Earth’s biodiversity is declining faster than ever before
Pimm, Stuart L, CN Jenkins, R Abell, TM Brooks, JL Gittleman, LN Joppa, PH Raven, CM Roberts, JO Sexton. "The biodiversity of species and their rates of extinction, distribution, and protection." Science: (2014) 344(6187): . DOI: http://dx.doi.org/10.1126/science.1246752
It is now common knowledge that species are rapidly disappearing as a result of human actions, such as overhunting and habitat destruction. Yet, there remain glaring knowledge gaps in basic understanding of what species exist on earth and where they are found. This makes it hard to reliably gauge conservation needs or monitor progress of conservation efforts. To monitor global human impacts on natural systems, one of the four major functions of the Intergovernmental Science-Policy Platform on Biodiversity and Ecosystem Services (IPBES) is to "perform regular and timely assessments of knowledge on biodiversity."
To start with, the researchers assessed extinctions using fossil records and phylogenetic data to arrive at a background extinction rate of 0.1 extinctions per million species years (E/MSY). This is a death rate. It's like saying there are eight deaths per 1,000 people per year — which is the U.S. human death rate. For species it's one extinction per 10 million species per year.
In contrast, the current average extinction rates of species described by taxonomists in the last two centuries stands at a massive 100 E/MSY. With the exception of the five massive extinction events — including the one that eliminated the dinosaurs — that's a thousand times more than ever in earth's history. And considering that we don't even know all the species on earth, these rates may actually be an underestimate.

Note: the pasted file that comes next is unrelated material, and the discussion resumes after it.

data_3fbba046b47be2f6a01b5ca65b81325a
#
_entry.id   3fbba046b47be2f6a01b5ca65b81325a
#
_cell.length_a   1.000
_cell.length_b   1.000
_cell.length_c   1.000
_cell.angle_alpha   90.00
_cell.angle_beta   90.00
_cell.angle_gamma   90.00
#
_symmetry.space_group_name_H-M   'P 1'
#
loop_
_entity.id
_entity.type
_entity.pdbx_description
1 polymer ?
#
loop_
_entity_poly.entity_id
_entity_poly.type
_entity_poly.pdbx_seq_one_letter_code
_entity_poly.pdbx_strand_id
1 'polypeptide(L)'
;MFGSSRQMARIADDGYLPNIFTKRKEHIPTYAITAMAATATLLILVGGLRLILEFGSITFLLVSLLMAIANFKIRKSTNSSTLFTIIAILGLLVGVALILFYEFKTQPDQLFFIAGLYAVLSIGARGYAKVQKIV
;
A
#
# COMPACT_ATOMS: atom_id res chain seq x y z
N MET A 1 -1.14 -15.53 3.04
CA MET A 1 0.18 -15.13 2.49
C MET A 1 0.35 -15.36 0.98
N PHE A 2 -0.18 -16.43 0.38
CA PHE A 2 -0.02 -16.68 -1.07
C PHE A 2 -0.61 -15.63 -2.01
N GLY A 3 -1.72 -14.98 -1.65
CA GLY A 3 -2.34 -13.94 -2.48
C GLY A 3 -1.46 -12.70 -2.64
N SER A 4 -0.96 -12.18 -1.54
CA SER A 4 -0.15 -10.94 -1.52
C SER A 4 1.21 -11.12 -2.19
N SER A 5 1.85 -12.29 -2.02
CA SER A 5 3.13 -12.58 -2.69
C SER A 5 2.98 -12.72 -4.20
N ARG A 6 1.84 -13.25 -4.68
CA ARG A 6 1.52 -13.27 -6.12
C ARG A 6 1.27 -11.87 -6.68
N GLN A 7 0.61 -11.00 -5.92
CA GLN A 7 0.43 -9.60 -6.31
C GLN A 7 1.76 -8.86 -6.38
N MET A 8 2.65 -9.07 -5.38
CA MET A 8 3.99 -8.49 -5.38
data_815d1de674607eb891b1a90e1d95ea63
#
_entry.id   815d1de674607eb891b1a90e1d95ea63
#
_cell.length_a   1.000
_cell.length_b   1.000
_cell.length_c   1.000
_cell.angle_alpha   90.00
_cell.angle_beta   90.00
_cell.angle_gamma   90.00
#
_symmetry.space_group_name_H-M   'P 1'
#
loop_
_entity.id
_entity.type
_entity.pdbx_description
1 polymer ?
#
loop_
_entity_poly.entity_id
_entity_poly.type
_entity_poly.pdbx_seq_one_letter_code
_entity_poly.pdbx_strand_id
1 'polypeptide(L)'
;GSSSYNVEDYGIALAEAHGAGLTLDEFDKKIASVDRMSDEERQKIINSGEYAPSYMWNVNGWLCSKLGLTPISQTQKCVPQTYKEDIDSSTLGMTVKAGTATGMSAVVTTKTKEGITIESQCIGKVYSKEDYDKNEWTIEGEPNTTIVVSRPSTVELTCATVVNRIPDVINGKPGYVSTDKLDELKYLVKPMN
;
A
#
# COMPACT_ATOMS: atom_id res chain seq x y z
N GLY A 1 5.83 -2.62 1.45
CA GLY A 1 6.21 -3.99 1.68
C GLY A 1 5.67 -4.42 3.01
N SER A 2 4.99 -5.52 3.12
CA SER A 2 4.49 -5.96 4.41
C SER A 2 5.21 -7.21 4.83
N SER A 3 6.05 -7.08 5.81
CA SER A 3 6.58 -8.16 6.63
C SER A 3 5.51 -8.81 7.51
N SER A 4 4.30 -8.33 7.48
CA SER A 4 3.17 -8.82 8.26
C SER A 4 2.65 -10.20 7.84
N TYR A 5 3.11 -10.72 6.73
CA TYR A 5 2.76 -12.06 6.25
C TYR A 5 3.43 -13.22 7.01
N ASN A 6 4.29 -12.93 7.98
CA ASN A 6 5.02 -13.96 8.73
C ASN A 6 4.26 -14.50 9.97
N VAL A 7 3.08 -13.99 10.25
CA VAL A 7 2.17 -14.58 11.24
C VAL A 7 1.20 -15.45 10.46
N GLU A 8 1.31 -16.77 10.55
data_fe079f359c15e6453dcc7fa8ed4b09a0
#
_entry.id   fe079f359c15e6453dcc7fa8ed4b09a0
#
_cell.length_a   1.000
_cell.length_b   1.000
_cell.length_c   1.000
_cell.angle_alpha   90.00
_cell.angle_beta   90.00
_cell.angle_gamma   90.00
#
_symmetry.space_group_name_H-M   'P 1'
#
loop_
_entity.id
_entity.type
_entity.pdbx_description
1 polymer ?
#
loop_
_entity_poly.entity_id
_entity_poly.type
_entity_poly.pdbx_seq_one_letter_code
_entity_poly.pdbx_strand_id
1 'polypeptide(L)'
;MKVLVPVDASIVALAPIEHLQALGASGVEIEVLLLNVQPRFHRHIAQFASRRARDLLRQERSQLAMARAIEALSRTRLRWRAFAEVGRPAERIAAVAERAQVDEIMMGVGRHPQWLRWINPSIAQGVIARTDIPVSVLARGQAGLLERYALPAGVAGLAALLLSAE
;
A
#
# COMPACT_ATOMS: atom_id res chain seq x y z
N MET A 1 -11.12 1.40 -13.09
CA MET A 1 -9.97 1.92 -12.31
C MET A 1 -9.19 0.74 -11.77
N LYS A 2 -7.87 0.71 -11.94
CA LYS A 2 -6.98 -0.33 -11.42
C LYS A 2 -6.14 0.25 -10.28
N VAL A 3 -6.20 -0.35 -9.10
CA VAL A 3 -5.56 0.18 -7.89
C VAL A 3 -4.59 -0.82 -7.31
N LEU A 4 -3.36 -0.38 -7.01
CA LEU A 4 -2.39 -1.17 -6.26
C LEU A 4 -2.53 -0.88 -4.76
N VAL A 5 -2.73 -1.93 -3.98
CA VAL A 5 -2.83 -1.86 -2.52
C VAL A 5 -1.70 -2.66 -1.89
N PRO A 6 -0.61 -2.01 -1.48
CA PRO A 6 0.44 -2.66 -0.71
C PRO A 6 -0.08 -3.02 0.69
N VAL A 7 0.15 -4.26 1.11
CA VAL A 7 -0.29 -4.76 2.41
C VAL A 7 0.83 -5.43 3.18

Top predators on land and ocean have suffered large declines. Species with small ranges that are restricted to limited regions or have very specific habitat requirements — such as amphibians and orchids — are also easily lost. Further, climate change is set to cause future extinctions and we urgently need better scientific understanding of how and where its effects will play out.
The researchers also combined information on where species are found and their protection statuses in different parts of their range to assess whether protection has helped meet conservation targets. It turns out that, without conservation efforts, rates of mammal, bird, and amphibian extinctions would have been 20 percent higher. Plus, good protection counters habitat destruction; the biggest threat to species. In an uncertain climate, active conservation seems to be a good call. Continued protection can help ensure that 17 percent or more of "ecologically representative" terrestrial and freshwater ecosystems and 10 percent of coastal and marine ecosystems are preserved.
Finally, the study evaluated how big databases can help us model where future conservation actions are needed. Crowd-sourced data and mobile technologies, with appropriate methodological checks, can contribute to large-scale biodiversity monitoring. The authors highlight how new statistical tools, powerful computers, and remote sensing technology enable us to study biodiversity at scales never thought possible.
Studies like these remind us of the precarious status of earth's species by hitting us with hard numbers. Much more needs to be done to save them, and fast. The cradle of biodiversity in all its magnificence, with wondrous tales spanning over three billion years of life, may disappear in a blink of evolutionary time. This is worth thinking about.